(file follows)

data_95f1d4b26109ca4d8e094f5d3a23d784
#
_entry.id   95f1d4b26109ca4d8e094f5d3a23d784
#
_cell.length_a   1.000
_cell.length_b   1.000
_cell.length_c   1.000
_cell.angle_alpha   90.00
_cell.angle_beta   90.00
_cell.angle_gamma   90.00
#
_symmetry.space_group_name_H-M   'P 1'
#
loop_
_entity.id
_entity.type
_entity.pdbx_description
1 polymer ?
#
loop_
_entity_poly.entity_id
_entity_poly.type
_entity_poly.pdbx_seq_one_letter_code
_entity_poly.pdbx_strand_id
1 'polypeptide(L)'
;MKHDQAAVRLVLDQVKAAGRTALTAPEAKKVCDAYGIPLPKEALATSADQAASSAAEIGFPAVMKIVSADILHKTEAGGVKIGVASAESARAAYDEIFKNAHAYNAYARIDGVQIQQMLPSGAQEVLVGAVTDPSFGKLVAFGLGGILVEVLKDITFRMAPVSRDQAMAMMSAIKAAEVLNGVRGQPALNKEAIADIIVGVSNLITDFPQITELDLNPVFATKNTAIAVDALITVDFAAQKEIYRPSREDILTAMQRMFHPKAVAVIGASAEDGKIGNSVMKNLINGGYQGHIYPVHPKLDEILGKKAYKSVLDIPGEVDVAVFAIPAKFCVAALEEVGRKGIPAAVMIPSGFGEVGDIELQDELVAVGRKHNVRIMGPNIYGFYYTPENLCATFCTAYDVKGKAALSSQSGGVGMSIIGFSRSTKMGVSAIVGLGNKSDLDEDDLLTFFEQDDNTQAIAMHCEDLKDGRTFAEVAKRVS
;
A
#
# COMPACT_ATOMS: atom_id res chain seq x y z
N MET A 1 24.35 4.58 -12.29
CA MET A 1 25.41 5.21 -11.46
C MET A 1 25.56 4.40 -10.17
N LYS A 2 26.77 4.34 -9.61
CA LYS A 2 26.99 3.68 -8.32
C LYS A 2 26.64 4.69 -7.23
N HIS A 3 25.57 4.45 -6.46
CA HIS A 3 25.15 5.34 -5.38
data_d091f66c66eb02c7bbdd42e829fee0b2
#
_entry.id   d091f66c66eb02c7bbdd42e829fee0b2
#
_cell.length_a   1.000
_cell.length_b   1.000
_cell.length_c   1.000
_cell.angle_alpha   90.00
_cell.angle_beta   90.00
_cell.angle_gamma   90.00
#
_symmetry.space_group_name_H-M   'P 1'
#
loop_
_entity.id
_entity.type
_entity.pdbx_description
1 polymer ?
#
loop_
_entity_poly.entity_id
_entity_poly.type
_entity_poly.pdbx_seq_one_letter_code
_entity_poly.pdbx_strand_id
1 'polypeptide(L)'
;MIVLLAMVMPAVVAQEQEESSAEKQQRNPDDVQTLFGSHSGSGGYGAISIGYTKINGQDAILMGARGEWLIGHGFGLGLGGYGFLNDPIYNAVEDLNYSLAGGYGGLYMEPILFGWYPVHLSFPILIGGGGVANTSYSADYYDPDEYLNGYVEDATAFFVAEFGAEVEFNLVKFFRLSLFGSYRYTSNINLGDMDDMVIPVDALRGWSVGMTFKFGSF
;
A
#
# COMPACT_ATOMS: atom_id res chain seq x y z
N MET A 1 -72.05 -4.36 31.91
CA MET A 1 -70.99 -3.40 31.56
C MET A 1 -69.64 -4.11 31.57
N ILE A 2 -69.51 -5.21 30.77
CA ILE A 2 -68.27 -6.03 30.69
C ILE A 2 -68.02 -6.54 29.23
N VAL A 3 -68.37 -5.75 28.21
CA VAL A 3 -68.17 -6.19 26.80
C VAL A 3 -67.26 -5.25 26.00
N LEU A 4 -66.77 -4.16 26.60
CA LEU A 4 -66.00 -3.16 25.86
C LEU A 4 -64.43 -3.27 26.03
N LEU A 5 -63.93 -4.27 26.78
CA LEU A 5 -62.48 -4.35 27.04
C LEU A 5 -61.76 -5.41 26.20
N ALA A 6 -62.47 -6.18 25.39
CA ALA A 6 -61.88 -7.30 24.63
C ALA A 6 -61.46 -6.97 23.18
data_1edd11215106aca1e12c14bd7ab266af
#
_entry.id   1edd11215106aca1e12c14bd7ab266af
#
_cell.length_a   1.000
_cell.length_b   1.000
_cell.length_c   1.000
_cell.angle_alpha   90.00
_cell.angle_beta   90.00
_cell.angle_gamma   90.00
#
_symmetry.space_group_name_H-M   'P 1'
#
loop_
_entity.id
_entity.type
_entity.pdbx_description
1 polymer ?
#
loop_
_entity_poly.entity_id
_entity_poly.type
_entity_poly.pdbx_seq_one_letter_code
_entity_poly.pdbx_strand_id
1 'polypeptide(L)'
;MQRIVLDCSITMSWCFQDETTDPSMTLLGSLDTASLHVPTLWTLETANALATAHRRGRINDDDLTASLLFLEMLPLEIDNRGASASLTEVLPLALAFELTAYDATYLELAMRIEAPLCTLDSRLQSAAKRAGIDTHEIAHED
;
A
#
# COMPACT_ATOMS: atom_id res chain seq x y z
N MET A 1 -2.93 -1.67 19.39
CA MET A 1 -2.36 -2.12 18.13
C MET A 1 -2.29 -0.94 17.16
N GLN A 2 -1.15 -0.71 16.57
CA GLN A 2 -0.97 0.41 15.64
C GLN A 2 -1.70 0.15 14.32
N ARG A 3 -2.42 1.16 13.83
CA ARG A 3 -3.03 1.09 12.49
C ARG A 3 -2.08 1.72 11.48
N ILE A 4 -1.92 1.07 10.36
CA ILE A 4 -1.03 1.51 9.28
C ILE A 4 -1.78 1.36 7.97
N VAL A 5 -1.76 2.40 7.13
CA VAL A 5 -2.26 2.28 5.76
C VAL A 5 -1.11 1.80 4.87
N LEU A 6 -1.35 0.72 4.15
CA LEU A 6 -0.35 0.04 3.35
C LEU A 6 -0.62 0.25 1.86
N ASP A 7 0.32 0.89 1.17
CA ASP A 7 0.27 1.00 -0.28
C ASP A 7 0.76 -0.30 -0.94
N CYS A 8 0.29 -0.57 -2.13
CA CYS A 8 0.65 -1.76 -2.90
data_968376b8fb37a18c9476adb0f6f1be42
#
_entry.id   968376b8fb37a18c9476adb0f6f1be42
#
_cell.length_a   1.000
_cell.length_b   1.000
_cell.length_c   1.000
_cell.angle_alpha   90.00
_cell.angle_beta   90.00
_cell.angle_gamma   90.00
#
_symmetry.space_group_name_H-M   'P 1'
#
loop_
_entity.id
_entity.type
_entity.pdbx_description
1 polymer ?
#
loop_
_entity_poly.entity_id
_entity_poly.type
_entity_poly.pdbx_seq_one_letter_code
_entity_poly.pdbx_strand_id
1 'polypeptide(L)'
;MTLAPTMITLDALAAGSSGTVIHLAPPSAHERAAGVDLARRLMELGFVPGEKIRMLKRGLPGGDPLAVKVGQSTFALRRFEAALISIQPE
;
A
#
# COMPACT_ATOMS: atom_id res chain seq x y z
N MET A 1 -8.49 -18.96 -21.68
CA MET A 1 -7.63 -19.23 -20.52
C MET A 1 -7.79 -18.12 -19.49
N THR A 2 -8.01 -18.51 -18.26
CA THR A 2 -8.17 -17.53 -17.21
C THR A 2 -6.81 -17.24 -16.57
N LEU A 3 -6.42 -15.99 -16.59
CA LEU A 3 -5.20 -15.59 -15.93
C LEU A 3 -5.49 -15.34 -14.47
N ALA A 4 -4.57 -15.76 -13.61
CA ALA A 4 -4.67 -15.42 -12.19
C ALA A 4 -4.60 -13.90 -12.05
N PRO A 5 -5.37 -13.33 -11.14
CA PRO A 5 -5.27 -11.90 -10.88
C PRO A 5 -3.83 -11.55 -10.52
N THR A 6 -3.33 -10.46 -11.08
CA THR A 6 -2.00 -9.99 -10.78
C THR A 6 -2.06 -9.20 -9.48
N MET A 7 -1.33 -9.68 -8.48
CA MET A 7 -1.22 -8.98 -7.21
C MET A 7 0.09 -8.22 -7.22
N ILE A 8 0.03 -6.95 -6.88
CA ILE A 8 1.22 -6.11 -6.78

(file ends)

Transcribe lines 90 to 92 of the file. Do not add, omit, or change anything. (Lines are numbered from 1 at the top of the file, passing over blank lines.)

#
_cell.length_a   1.000
_cell.length_b   1.000